Solved How to fix API declaration from 32-bit to 64-bit? (1 Viewer)

Sampoline

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Hi. I have a bit of code that is designed to disable an user from closing the database via the top-right corner "X". Instead they follow the method setup in my own database to Close the Database. I've done this as there are some data that may be left in limbo if the database isn't saved correctly.

Anyway, I found some code that was viable for 32-bit systems but wanted to fix it up so that it can work on 64-bit systems too. I've added the PtrSafe and LongPtr keywords to the code. So the Declare Functions work. But the actual code for disabling the close database is giving a compile error.

Code:
Private Declare PtrSafe Function GetSystemMenu Lib "user32" (ByVal hwnd As LongPtr, ByVal wRevert As Boolean) As LongPtr
Private Declare PtrSafe Function EnableMenuItem Lib "user32" (ByVal hMenu As LongPtr, ByVal wIDEnableItem As Long, ByVal wEnable As Long) As Boolean

Public Sub AccessCloseButtonEnabled(pfEnabled As Boolean)

On Error Resume Next

  Const clngMF_ByCommand As Long = &H0&
  Const clngMF_Grayed As Long = &H1&
  Const clngSC_Close As Long = &HF060&

  Dim lngWindow As Long
  Dim lngMenu As Long
  Dim lngFlags As Long

  lngWindow = Application.hWndAccessApp
  lngMenu = GetSystemMenu(lngWindow, 0)
  If pfEnabled Then
    lngFlags = clngMF_ByCommand And Not clngMF_Grayed
  Else
    lngFlags = clngMF_ByCommand Or clngMF_Grayed
  End If
  Call EnableMenuItem(lngMenu, clngSC_Close, lngFlags)

End Sub

I'm receiving a compile error type mismatch on lngMenu = GetSystemMenu(lngWindow, 0) .. how do I fix this?
 

theDBguy

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Hi. If you want to avoid using APIs, there's another method for preventing the user from closing Access other than your own Close button.

Otherwise, try changing your first API function to return a Long instead of a LongPtr.
 

Sampoline

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Hi. If you want to avoid using APIs, there's another method for preventing the user from closing Access other than your own Close button.

Otherwise, try changing your first API function to return a Long instead of a LongPtr.
Hi, I would love to hear your preferred method of preventing the user from closing Access! I just did it the API way because I got a lead on it from someone else's post.
 

theDBguy

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Hi, I would love to hear your preferred method of preventing the user from closing Access! I just did it the API way because I got a lead on it from someone else's post.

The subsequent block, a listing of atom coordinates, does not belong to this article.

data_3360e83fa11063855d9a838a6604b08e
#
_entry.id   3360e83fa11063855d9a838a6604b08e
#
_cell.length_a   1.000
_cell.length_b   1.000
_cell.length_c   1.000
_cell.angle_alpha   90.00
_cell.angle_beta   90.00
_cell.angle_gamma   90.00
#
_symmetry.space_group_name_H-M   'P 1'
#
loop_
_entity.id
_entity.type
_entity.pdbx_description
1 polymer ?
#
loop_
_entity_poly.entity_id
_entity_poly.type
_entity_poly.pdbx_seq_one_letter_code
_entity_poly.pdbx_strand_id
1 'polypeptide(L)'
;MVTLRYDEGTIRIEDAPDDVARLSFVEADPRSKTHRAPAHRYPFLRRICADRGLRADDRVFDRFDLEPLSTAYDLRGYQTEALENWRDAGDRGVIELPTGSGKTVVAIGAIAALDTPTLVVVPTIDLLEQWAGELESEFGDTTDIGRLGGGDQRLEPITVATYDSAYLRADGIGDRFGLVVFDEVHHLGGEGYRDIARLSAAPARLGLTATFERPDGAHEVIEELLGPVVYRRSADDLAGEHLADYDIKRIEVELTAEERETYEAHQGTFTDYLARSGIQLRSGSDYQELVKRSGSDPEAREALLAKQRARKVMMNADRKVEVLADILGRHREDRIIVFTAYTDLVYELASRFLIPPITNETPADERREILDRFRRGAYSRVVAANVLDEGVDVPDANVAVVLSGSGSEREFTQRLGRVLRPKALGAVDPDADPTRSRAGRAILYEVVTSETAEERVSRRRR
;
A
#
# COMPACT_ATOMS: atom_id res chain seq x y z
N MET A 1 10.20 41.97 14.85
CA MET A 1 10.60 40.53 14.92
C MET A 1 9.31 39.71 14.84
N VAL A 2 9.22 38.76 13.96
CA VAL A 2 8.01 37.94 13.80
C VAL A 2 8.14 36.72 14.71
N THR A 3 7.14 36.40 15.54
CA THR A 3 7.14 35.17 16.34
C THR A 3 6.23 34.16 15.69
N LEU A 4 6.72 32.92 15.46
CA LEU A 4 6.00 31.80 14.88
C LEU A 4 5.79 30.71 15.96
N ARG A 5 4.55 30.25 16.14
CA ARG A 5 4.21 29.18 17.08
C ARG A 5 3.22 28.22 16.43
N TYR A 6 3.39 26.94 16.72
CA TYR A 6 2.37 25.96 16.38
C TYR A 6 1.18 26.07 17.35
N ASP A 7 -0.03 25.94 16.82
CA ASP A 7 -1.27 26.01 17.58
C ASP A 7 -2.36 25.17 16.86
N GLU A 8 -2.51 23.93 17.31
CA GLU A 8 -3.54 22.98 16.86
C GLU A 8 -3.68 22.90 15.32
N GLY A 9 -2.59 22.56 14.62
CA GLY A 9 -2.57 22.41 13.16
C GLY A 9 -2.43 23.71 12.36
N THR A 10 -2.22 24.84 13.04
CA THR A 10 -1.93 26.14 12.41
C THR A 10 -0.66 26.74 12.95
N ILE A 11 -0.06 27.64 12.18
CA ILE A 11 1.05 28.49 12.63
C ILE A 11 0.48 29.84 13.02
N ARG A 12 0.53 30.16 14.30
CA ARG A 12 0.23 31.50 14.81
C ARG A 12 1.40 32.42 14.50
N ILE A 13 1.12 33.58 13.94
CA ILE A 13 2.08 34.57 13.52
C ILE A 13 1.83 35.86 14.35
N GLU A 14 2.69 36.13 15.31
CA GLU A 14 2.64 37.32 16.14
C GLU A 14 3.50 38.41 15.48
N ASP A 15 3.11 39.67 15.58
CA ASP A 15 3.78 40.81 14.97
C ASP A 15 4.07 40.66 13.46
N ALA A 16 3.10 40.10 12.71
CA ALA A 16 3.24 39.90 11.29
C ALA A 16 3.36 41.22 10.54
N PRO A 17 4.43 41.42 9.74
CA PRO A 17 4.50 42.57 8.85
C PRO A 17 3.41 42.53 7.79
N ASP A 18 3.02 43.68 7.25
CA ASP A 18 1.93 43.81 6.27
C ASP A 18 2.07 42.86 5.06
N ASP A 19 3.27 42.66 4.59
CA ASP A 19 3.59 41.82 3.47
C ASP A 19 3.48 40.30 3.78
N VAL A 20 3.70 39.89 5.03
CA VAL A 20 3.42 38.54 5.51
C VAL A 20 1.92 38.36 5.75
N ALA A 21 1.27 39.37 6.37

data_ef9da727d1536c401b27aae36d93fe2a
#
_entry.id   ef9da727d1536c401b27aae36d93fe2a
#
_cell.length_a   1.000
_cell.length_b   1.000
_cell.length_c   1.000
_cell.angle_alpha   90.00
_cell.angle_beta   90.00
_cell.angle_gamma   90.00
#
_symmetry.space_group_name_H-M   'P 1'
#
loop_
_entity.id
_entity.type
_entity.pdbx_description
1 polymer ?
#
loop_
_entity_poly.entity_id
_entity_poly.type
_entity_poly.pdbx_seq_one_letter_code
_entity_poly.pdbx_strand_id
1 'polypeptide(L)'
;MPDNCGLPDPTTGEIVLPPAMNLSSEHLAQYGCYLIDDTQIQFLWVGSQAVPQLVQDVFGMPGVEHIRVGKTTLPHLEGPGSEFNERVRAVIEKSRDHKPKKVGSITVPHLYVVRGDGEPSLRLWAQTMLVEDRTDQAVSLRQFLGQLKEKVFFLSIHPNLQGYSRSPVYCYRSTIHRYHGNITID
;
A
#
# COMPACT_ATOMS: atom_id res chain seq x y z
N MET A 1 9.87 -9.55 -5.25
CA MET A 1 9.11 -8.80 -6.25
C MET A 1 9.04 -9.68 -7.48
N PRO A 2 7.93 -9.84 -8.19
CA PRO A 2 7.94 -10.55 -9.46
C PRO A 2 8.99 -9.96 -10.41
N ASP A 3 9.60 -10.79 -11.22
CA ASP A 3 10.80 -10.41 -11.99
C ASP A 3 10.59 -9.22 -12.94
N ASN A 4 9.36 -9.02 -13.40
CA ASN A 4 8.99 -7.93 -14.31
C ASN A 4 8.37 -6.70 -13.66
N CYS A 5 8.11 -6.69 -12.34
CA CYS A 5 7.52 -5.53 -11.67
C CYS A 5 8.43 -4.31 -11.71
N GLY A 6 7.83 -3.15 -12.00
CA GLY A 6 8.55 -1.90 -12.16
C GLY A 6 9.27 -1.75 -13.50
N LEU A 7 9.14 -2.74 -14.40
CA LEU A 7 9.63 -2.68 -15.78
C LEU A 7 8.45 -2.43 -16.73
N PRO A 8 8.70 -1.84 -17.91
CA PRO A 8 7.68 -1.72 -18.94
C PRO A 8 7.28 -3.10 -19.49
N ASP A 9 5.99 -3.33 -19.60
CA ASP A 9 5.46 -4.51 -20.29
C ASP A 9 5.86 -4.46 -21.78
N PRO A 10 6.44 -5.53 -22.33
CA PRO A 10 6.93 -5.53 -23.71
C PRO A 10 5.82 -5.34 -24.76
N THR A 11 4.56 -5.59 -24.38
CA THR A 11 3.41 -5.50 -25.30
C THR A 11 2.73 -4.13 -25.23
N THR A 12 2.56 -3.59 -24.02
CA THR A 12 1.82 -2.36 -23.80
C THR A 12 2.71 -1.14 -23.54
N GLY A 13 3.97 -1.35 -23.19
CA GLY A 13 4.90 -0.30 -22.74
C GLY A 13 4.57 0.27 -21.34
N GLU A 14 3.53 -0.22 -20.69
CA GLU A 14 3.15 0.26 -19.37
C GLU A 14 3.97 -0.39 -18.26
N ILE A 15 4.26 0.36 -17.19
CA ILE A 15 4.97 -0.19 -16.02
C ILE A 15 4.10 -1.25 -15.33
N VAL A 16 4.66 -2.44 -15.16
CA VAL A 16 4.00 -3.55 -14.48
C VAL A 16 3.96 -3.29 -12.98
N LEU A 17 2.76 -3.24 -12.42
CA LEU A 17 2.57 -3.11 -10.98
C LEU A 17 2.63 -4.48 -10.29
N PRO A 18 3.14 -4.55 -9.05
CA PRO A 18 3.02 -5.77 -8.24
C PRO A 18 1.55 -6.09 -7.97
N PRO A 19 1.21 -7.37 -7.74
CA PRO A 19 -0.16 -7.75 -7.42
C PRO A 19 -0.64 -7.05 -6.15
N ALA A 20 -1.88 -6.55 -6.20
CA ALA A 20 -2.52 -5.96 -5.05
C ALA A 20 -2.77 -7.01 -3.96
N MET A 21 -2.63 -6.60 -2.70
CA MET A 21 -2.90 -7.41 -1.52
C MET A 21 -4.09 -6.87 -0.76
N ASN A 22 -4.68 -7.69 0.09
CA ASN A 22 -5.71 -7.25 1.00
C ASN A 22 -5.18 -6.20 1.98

It's really very simple. The Form's UnLoad event can be canceled, so we take advantage of that.

Create a form that you can open at startup and leave it open until the user closes your app. Some people use a login form, a switchboard, or a main menu form for this. If you don't have those, you can just use a hidden form.

In the Open event of that form, you need to set a global variable to indicate whether it's okay to quit your app or not. For example,

Code:
TempVars!KeepOpen=True

Then, in the UnLoad event of your hidden Form, use something like:

Code:
Cancel=Nz(TempVars!KeepOpen,True)

Now, all need to do is set that variable to False when the user clicks your own Quit button.

Sent from phone...
 

Sampoline

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Local time
Tomorrow, 10:41
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It's really very simple. The Form's UnLoad event can be canceled, so we take advantage of that.

Create a form that you can open at startup and leave it open until the user closes your app. Some people use a login form, a switchboard, or a main menu form for this. If you don't have those, you can just use a hidden form.

In the Open event of that form, you need to set a global variable to indicate whether it's okay to quit your app or not. For example,

Code:
TempVars!KeepOpen=True

Then, in the UnLoad event of your hidden Form, use something like:

Code:
Cancel=Nz(TempVars!KeepOpen,True)

Now, all need to do is set that variable to False when the user clicks your own Quit button.

Sent from phone...
Awesome, this is much easier! Thankyou!!
 

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